In addition to state taxes and license fees, you’ll also need to read specific state regulation laws. You can find this info with the National Conference of State Legislatures. You will also want to research state marijuana tax. Each state levies this tax differently, depending on the product, sales price, weight, potency, and more. Consider these variables part of your foundation as you move forward in ensuring your client’s compliance. 

Know Your Regulators

Every state has various regulatory bodies that oversee state and local cannabis programs. Some may just have one regulator, while others have medical regulators and a separate adult-use regulators. Others may have separate state and local regulators. You’ll also need to report to bank regulators if your client is banked.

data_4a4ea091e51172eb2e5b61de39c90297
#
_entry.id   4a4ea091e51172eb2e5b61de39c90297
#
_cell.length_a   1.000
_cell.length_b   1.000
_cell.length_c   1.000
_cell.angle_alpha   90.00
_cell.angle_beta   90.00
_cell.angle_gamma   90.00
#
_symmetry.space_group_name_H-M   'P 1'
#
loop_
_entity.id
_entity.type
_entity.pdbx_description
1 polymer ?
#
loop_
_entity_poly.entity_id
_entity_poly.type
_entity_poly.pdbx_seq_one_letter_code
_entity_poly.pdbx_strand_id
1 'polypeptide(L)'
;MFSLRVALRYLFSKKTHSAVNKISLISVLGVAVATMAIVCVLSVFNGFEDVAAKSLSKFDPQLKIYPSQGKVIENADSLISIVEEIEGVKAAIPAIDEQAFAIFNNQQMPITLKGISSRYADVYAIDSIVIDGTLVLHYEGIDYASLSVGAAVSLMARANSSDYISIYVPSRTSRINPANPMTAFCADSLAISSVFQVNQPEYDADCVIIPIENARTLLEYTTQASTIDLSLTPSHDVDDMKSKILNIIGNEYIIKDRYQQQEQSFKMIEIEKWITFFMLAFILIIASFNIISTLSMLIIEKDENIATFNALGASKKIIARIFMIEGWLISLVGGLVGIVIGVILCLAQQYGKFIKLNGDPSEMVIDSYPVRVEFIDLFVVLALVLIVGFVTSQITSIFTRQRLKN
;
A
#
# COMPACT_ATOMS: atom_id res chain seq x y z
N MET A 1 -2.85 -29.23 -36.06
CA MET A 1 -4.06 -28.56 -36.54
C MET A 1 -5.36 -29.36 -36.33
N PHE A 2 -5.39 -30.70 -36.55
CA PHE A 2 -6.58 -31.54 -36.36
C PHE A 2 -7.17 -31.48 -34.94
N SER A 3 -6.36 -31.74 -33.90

An excellent example of a regulator structure is Massachusetts. Cannabis is legal in Massachusetts for both medical and recreational. The Cannabis Control Commission (CCC) is their state program that implements laws for medical and adult use. Annual renewal fees are required for business owners to maintain their licenses with the CCC. 

Individual Massachusetts cities manage Host Community Agreements (HCA). Under state law, Marijuana Establishments (ME) and Medical Marijuana Treatment Centers must uphold HCA requirements within the municipalities where they plan to run their businesses. The complicated part is that a business owner must be approved for an HCA before getting licensed with the state. Owners pay annual renewal fees up to 3% of yearly revenue. If a client makes $1 million in sales, that’s a $30k HCA fee. If your client makes closer to $5 million, that would be a $150k fee, which translates to a damaging chunk of change if your client didn’t properly budget for it.